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Tuesday, 23 August 2011

Nairobi National Park Bypass

A new bypass could destroy the migration to Nairobi National Park

What's it all about?

Some leading environmentalists are raising concern for this new Bypass which they claim will destroy the migration of wildebeest and zebra into the Nairobi National Park

What bypass?
The proposal, financed by the Chinese, is to construct the "Greater Southern bypass" near the Nairobi National Park .This is not the Southern bypass which goes north of the Nairobi Park, but the road that goes south of the Park. The Greater Southern by-pass will link the Mombasa highway with Nairobi- Narok- Bomet- Kisii highway at Suswa. The road will be constructed from Lukenya through Kitengela-Ongata Rongai to Ngong where it will branch into two; one heading to Rironi while the other runs up to Suswa.

What are they saying?
If constructed along the proposed route, this road will effectively strangle Kenya’s oldest and one if her most important National Parks, and Nairobi’s greatest asset, the Nairobi National Park. The highway will sever the migration routes of wildebeest, zebra, giraffe, Cokes hartebeest, eland, Grants gazelle, Thompson’s gazelle, and many other wildlife species including endangered cheetah and lions which depend on the land south of the National Park. The Nairobi Park is dependent on this wildlife resource for its acclaim and the wildlife depends on the Park for its survival during the dry season.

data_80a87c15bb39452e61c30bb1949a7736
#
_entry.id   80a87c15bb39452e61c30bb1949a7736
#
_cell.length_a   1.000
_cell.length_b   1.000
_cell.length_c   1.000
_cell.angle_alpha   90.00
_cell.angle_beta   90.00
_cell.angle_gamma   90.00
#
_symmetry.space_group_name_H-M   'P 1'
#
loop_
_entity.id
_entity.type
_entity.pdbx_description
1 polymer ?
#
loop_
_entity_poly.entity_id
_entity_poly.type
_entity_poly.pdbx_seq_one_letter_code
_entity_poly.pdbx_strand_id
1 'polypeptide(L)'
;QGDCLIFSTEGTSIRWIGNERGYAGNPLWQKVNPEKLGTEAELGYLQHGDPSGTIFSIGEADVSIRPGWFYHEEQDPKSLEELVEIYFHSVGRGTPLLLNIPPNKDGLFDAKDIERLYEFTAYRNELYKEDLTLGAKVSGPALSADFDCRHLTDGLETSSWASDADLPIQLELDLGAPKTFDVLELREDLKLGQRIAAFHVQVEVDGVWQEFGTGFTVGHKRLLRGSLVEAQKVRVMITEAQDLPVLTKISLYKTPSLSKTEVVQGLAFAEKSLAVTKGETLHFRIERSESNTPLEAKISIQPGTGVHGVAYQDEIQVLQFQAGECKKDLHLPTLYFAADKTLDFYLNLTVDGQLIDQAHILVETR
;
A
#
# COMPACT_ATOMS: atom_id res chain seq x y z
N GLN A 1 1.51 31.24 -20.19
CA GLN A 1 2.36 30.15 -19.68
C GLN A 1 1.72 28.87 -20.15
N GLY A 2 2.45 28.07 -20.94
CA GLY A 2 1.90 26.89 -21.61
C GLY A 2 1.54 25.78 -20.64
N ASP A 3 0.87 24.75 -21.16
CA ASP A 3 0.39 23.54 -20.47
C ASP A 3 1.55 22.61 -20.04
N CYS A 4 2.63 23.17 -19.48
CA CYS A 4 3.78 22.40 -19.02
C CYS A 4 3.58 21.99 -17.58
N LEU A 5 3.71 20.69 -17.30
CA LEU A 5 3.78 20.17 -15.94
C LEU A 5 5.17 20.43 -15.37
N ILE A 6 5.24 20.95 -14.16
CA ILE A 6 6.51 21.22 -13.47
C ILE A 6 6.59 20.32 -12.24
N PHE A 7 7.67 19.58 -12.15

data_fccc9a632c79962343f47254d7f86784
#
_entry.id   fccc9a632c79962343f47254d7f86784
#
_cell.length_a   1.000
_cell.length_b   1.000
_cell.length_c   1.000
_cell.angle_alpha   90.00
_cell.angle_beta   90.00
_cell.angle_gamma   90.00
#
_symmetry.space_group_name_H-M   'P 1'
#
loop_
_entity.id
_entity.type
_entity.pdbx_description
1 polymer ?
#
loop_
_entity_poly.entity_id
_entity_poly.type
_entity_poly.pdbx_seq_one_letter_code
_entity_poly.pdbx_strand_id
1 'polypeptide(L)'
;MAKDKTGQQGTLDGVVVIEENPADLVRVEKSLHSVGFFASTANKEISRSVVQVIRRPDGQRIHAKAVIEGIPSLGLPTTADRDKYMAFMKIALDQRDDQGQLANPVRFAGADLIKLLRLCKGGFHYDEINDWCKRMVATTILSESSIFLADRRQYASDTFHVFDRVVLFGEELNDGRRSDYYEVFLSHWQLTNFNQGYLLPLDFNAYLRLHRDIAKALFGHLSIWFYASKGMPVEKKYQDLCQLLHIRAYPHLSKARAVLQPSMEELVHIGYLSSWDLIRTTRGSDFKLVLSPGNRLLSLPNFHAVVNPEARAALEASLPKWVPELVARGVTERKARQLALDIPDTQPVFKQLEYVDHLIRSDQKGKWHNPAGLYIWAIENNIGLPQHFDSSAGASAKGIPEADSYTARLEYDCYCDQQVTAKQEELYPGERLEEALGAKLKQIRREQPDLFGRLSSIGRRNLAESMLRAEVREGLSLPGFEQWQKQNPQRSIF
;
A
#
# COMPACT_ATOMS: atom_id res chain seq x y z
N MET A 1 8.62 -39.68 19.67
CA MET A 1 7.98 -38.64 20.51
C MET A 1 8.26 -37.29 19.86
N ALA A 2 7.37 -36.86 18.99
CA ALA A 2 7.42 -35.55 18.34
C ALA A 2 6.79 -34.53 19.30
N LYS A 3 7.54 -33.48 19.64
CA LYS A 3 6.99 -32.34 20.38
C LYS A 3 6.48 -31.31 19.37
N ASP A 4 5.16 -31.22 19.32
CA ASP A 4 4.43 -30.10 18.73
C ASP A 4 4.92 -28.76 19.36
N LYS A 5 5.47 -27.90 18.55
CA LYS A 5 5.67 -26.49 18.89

Nairobi Park is a globally recognized model park because of its location in a capital city. It is Kenya’s oldest National Park and is visited by tens of thousands of visitors (both international and local) every year; is a major environmental education resource for Kenya and generates over US $500,000 annually from park fees alone.

Is all the tourist industry against this bypass?
Not necessarily. Many feel that urban creep so close to this huge city is inevitable. The traffic jams are so bad now that it is affecting tourist transfers to and from central Nairobi, Wilson airport and JKIA international airport. These new bypasses are essential to get traffic moving again and there is bound to be some effect on this National Park within the city. Some believe the key is to find a balance between the inevitable growth of this burgeoning African capital, and the protection of this unique and valuable park with its wildlifecorridors.

What is the solution?
Environmentalists are offering to provide an environmental, social and economic justification for an alternative and less damaging route that involves upgrading an existing road network south of the Nairobi Park via Malili, Konza, Isinya, Kiserian and Ngong. This proposal will bring major social and economic benefits to the communities who live along that existing road, and will not lead to major degradation of this important ecosystem.

Alternatively, others suggest that tunnels for the proposed road could be built in places allowing the migration to continue as before. The benefits derived from constructing wildlife crossings to extend wildlife migration corridors over and under major roads, appear to outweigh the costs of construction and maintenance and have been used successfully in other parts of the world.

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